Bloggers Discuss Oprah, Reporter's Altercation with Police

This week, the program's listeners blogged on the "Oprah effect" in Barack Obama's quest for the Democratic presidential nomination, the death of NFL star Sean Taylor and New York Post reporter Leonardo Blair's recent trouble with the police.

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MICHEL MARTIN, host:

And now, it's time for BackTalk, where we lift the curtain on conversations happening on the TELL ME MORE blog and get a chance to hear from you. Lee Hill, our Web producer, joins me here in the studio, as always.

Hey, Lee.

LEE HILL: Hey, Michel. Well, listen. I'm just a little under the weather today. So forgive me if I'm sounding a little bit likeā€¦

MARTIN: Like I did a couple of weeks ago?

HILL: Yeah, like you did a few weeks ago.

MARTIN: I feel your pain.

HILL: Well, I'm glad you do.

Well, say, the heat is on in the race for the White House. The Iowa caucuses are less than a month away. And Barack Obama will have the big O - Oprah Winfrey, that is - stumping for him this weekend. Now, last week, we tossed around this whole idea of the Oprah effect and what it really means - if anything. Here's the Reverend Marcia Dyson, one of our guests in last week's conversation.

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Reverend MARCIA DYSON (Political Commentator): Oprah is magnificent. She has star power. But you need more than stardust in your eyes for this particular presidential campaign happening in the primary.

HILL: Well, blogger Jamie(ph) begs to differ. She writes: I think that an Oprah endorsement will do Obama some good. Oprah is a good woman and has the ears of a lot of people, women, particularly, women of color, who may usually feel disenfranchised.

MARTIN: And I also should mention, Lee, in full disclosure, we learned after our conversation that Reverend Dyson is a supporter of Senator Hillary Clinton's, who's another frontrunner for the Democratic presidential nomination.

Moving on to our conversation about NFL star Sean Taylor - the 24-year-old Redskins safety was killed in his home in what authorities say was an attempted burglary. Although tragic, some people were wondering why Taylor's death stirred such an outpouring of grief. Sportswriter David Aldridge weighed in during a recent conversation.

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Mr. DAVID ALDRIDGE (Sportswriter): He was the best player on the football team and no one disputed that. The coaches, the players - everyone agreed that he was the best player on the team. And he was a black male - a young black male. And I think all of those things kind of combined create the sense of real loss and sorrow even though most people, including most journalists, didn't really know Sean Taylor at all.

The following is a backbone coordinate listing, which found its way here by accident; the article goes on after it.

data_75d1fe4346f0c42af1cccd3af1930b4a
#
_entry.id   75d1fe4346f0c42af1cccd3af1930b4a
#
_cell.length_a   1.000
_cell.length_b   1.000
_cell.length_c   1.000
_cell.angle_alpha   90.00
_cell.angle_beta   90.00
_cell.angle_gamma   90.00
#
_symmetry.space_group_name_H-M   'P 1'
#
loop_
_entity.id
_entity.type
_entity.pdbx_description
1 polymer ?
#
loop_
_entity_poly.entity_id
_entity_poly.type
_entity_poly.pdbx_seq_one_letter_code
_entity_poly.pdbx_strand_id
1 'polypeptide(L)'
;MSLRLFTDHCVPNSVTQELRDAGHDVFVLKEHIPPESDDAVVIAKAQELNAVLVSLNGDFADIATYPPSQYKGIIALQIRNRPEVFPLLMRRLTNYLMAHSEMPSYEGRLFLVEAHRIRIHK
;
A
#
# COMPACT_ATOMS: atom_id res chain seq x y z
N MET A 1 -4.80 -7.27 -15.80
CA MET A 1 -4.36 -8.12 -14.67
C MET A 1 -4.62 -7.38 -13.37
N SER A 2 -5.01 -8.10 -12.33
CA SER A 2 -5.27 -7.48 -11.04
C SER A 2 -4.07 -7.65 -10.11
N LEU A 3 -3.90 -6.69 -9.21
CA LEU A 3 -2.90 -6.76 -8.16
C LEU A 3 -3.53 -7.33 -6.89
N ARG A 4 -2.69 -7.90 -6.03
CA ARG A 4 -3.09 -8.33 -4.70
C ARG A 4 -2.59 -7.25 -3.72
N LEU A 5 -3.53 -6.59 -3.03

MARTIN: Well, in response to that, we got this interesting post from Jim(ph). He wrote: As a person who despises the NFL and everything it stands for, I think it is possible to feel awful for Sean Taylor and his family and lament the fact that similar acts are taking place all over the country and getting little attention because there's no celebrity involved.

HILL: And, of course, our thoughts go out to Sean Taylor and his family. But finally, we heard this.

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Mr. LEONARDO BLAIR (Reporter, New York Post): What are you doing coming from that car? I was so shocked by the question because I knew that - you know, that's my car. Officer Castillo, he jumps out of the car and he's in my face, almost spitting in my face. He said to me, do you understand English? He's shouting, answer the question.

HILL: Oh, in case you're wondering. That's Leonardo Blair. He's a reporter for the New York Post. He was describing a recent encounter with New York City police. Now, Blair says he was wrongly stopped, searched and arrested by police and only released after telling them he worked for the press. Now, dehumanizing, is how he recalls it and he's letting folks know about it.

MARTIN: Now, in response to that, we got an interesting note from blogger Dirty Blues(ph). And he or she writes: Is the depth of most USA black adult males so shallow that a legal request for information from a police officer of color is considered a dehumanizing experience? This incident shows just how razor thin the self-esteem is of the USA black male professional class at all levels.

With all due respect, Mr. Blair is Jamaican. He's not African-American. And his point was not what was said but how it was said. And I'm not sure that you can extrapolate to all African-American males, but that's your opinion and we certainly do appreciate it.

Now, Lee, you had a similar experience, didn't you?

HILL: I did, which is why that comment is said out to me. And it wasn't in New York but it was in New Orleans.

MARTIN: And you can read about Lee's experience by going to our blog. And remember to tell us more about what you think. Go to npr.org/tellmemore and blog it out.

And that's our program for today.

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MARTIN: I'm Michel Martin. You've been listening to TELL ME MORE from NPR News and the African-American Public Radio Consortium.

Let's talk more on Monday.

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